Family of Spc. Vanessa Guillen wants Army policy changes
By Thaddeus Imerman |
Killeen Daily Herald July 5, 2020
The national attention surrounding a Fort Hood missing soldier case may
change the way sexual harassment cases in the Army are handled.
That is the hope of Natalie Khawam, founder of the Tampa, Florida-based
Whistleblower Law Firm and attorney for the family of Spc. Vanessa
Guillen, a 3rd Cavalry Regiment soldier.
“It’s time we fix our system,” Khawam said Wednesday during a press
conference in Washington, D.C. “Women should not be afraid to come forth
about sexual harassment.”
Khawam also demanded a congressional investigation into Fort Hood’s
handling of the case.
Maj. Gen. Scott Efflandt, deputy commander of Fort Hood, said during a
Thursday press conference at Fort Hood that he is open to outside
“As part of an external review, is why I requested FORSCOM to come down
and do a review of the SHARP (sexual harassment) program at Fort Hood,
Texas,” Efflandt said. “So, the source of the external review matters
not to me. I welcome it, because that’s what we do in the Army.”
Guillen’s mother, Gloria Guillen, had said multiple times that her
daughter had told her she had been sexually harassed.
“We want legislation,” Khawam said Wednesday. “We need legislation so
this never happens again.”
It wasn’t until June 18, nearly two months after her disappearance, that
Fort Hood announced that Col. Ralph Overland, 3rd Cavalry Regiment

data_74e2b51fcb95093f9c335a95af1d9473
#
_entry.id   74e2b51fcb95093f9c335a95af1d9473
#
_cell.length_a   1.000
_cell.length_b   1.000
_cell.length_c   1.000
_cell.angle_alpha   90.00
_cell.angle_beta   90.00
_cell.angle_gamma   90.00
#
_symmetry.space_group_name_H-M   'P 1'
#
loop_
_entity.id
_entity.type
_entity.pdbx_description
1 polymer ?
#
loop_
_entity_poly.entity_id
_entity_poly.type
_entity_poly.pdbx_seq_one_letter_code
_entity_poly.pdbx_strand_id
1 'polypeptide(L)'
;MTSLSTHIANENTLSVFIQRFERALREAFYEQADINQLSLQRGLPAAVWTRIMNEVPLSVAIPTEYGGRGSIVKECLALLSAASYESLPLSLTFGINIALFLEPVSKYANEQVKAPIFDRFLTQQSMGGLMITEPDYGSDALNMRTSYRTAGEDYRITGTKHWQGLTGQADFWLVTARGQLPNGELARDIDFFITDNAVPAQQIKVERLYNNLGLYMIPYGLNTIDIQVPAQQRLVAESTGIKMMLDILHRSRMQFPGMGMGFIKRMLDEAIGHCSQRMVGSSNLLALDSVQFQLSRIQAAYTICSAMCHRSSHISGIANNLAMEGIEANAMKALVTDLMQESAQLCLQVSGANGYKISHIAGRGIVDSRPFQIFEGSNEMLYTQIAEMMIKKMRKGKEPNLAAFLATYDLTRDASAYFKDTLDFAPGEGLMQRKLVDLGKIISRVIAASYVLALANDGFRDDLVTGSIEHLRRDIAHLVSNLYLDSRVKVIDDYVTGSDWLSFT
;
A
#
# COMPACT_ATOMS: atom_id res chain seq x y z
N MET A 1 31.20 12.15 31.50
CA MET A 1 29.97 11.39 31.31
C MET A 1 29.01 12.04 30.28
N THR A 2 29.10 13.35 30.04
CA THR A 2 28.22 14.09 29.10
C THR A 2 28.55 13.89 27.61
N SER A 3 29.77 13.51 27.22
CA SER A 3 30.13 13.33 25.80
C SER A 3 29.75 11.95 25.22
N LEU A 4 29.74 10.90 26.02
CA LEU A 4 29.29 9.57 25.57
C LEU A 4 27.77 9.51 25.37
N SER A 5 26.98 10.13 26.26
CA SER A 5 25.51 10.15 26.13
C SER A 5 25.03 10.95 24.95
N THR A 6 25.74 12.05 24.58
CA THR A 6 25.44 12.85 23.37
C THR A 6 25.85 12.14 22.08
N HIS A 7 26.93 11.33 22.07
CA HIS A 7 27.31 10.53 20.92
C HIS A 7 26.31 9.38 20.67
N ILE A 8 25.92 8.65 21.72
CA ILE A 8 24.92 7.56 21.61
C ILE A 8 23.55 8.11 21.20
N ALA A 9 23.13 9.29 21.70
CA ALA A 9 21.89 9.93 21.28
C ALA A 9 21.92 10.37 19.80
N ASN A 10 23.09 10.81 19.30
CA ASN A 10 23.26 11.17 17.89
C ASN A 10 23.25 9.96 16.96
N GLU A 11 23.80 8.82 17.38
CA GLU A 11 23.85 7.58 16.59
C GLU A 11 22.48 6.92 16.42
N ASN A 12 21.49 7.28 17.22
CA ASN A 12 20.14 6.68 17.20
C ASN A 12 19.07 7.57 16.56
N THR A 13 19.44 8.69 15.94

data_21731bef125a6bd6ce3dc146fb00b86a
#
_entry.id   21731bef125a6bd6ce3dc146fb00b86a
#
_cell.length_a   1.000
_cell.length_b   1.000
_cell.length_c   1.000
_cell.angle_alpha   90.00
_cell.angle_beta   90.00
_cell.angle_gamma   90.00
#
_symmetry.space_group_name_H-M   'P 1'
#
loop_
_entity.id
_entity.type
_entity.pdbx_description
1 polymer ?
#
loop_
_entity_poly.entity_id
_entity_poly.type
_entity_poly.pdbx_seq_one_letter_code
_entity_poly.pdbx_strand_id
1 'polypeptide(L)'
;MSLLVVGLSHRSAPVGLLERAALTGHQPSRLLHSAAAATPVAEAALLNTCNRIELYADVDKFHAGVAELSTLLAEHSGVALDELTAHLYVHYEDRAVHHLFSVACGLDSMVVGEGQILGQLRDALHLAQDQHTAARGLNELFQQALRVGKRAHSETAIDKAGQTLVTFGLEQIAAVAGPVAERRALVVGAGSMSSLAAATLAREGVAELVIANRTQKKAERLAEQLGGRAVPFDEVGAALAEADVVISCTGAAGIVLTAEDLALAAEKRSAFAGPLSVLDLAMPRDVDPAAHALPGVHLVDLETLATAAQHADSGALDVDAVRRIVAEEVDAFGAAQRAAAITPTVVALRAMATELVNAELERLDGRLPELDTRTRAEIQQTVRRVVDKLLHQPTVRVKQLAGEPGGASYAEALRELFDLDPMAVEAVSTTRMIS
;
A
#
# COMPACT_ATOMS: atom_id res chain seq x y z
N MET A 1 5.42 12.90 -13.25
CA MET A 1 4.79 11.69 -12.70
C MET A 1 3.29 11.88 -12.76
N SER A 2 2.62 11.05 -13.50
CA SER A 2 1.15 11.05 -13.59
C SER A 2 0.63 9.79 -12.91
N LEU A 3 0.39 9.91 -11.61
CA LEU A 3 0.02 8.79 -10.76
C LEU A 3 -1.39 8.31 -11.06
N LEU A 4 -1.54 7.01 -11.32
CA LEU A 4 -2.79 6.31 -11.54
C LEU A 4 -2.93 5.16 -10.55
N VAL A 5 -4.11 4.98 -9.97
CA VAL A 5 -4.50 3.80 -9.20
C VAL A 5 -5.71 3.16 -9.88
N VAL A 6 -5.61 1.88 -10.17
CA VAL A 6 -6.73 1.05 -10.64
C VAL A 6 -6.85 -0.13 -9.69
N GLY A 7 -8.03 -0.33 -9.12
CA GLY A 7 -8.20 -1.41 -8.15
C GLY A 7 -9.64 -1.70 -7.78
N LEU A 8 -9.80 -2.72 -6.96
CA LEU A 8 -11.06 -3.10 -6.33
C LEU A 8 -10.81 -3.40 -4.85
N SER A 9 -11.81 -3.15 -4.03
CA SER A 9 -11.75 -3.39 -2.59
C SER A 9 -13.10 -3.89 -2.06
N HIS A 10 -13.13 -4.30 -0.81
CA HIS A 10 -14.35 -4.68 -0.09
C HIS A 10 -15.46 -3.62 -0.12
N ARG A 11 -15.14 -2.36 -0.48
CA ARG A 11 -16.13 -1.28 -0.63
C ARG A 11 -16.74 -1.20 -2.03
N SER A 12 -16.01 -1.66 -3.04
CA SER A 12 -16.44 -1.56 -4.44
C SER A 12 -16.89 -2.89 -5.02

commander, had appointed an investigating officer to investigate the
sexual harassment claims.
On Thursday, Damon Phelps, senior special agent of Fort Hood CID, said
no credible evidence has been found that Guillen had been sexually
Khawam had said: “We want a bill in her name, I Am Vanessa Guillen,
ready to be passed that says you don’t (need to) be afraid to report
Khawam said third-party organizations should be available for soldiers
to report sexual harassment to, something many civilian companies have.
Guillen’s story caught the attention of the highest-ranking official of
the Army, Secretary of the Army Ryan McCarthy, as well as federal
McCarthy posted about the case on his Secretary of the Army Facebook
page Monday afternoon.
“We are very concerned for the welfare of PFC Vanessa Guillen and we
fully understand the frustration felt by the family, friends and fellow
Soldiers of Vanessa,” McCarthy said in the post. “We are doing
everything in our power to get her back and will not stop until we do.”
Guillen was a private first class, but was promoted July 1 to
Federal lawmakers making statements about the Guillen case included
Reps. Sylvia Garcia, D-Houston; John Carter, R-Round Rock; Roger
Williams, R-Austin; and Tulsi Gabbard, D-Hawaii. Sen. Ted Cruz, R-Texas,
has also made statements about the case.
Gabbard, a veteran, agreed with Khawam that there needs to be reform
within the military.
“For years, the Department of Defense has talked about reform,” Gabbard
said during Wednesday’s press conference. “For years, Congress has
pushed the Department of Defense towards the necessary reforms. Some
changes have been made, but these changes have not gone nearly far
enough. What is happening here today is evidence of that.”
Guillen’s family, including her older sister Mayra Guillen, has
criticized Fort Hood’s response to her disappearance.
“I still don’t understand why it had to take a little bit more than six
weeks ... for them to start taking action, because we started since day